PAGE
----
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The Serious Musician

Five Ways to Turn Performance Anxiety Into
Performance Excitement

For most performers, “stage fright”, “nerves” or “performance anxiety” is the thing we dread most about going onstage. Trying not to feel nervous is impossible—it’s like trying not to feel tired when you’ve only gotten an hour of sleep, or trying not to feel hungry when you haven’t had a meal all day. Instead, the goal is to turn that nervous energy into a resource that works to your advantage. For high-caliber athletes, this is called a “Peak State.” So how is this to be done?

1) Be as prepared as you can

Preparation is essential. Make sure you know the piece you are performing as well as you possibly can. Set realistic goals. Have a deadline for learning all the notes and rhythms, the style, the phrasing, etc. That should be at least two to three weeks before the performance, no later. Know if you’ll be using a music stand or not, standing or sitting while performing. Be clear if you are performing from memory or not.

2) Practice Performing

Most people take for granted that whatever they practice will hold up on stage, but they don’t actually practice performing! Know the performing space you will be performing in. Is it a hall, a church or a living room? Get a sense of the size and space of the venue. I recommend knowing in advance what you will be wearing, so you know how the clothing feels. (Women, be aware that wearing high heels changes your posture.) The week before the performance, practice performing. Really use your imagination: Imagine the hall and the stage you will be performing on. See the audience – your teacher, friends, family, or make it up as you go. Each day before the concert, do a mock performance even if just for one person. Practice your stage presence, walking on and offstage, bowing, cueing, performing straight through with stopping, talking, etc. If you make a mistake just keep going!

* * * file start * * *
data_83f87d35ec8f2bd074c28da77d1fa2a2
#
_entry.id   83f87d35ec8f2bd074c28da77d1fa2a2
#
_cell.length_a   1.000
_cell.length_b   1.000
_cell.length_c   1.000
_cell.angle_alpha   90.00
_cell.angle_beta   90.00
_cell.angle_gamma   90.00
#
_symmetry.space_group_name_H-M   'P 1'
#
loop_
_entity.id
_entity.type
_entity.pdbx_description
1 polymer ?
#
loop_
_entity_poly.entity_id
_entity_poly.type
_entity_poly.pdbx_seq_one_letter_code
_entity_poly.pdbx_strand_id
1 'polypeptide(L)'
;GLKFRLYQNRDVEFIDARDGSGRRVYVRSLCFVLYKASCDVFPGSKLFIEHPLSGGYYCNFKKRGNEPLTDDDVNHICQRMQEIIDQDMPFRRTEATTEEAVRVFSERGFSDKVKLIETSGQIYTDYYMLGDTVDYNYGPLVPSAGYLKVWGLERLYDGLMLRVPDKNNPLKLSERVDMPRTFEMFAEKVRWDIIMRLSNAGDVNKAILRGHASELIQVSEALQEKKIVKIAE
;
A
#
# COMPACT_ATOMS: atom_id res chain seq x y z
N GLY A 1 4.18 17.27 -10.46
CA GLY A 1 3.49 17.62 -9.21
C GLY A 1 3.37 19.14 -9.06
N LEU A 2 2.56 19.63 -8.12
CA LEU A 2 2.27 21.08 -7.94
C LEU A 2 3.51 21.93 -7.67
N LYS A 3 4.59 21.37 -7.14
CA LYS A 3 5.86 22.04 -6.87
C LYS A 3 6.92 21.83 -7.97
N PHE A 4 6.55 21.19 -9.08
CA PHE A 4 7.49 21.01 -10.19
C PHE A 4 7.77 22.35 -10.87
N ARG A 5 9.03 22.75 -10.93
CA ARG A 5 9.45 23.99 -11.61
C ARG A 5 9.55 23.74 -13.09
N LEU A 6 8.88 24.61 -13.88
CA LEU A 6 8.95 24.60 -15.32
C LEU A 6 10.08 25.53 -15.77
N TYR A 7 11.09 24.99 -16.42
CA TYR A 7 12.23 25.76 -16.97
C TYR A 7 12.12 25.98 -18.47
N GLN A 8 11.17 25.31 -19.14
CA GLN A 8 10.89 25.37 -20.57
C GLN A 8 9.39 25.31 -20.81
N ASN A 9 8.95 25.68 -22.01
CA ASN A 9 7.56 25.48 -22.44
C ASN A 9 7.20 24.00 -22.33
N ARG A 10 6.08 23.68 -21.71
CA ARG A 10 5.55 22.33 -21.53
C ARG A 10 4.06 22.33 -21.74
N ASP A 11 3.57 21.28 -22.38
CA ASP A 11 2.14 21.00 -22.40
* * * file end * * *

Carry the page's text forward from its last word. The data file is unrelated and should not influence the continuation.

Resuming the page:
3) Expect to get nervous!

I suggest you reframe your mindset from feeling nervous into feeling EXCITED! Feeling excitement means that you care about your performance and that you are invested in the outcome. The trick is how you use the energy you are now calling excitement. Practice getting nervous in your mock performances. Know your style: do you get the shakes or do you get cold? Dry or sweaty hands? Do you feel faint or nauseous?

4) Be aware of your body

Especially if your tendency is to get into your head and think scary thoughts, feel your feet on the floor. Breathe in your nose and out your mouth. Physically connect to your instrument.

5) Set a realistic outcome

Expect to make mistakes. Mistakes happen; it’s how you recover from a mistake that is essential. The goal is to do the best you possibly can. This does not mean sounding exactly like the CD you’ve been listening to, but doing the best you are able to at this time. Remember why you love what you’re doing and have fun!

Dana Fonteneau holds a M.M. in Chamber Music from the San Francisco Conservatory of Music and a M.A. in Counseling Psychology with a concentration in Somatics from the California Institute of Integral Studies. She is the creator of The Psychology of Performance and has a private counseling practice specializing in performing artists in both San Francisco and Berkeley.

Working with an Audition Pianist

Photo courtesy of Missouri State UniversityWhether auditioning for opera or musical theater, it's essential for singers to understand the role of the audition pianist and how they can contribute to an audition. Think of it as a partnership: Both people involved wish to present you in the best possible light. “It’s a collaboration, and we want you to do well,” says Yvonne Wormer, collaborative pianist at Sonoma State University. Here are some tips she offers to help the pianist help you at your next audition.

  • Make it easy: When choosing a song, consider the arrangement. Certain composers are almost impossible to sight-read. If you want to do something difficult — like Sondheim — bring your own pianist to the audition.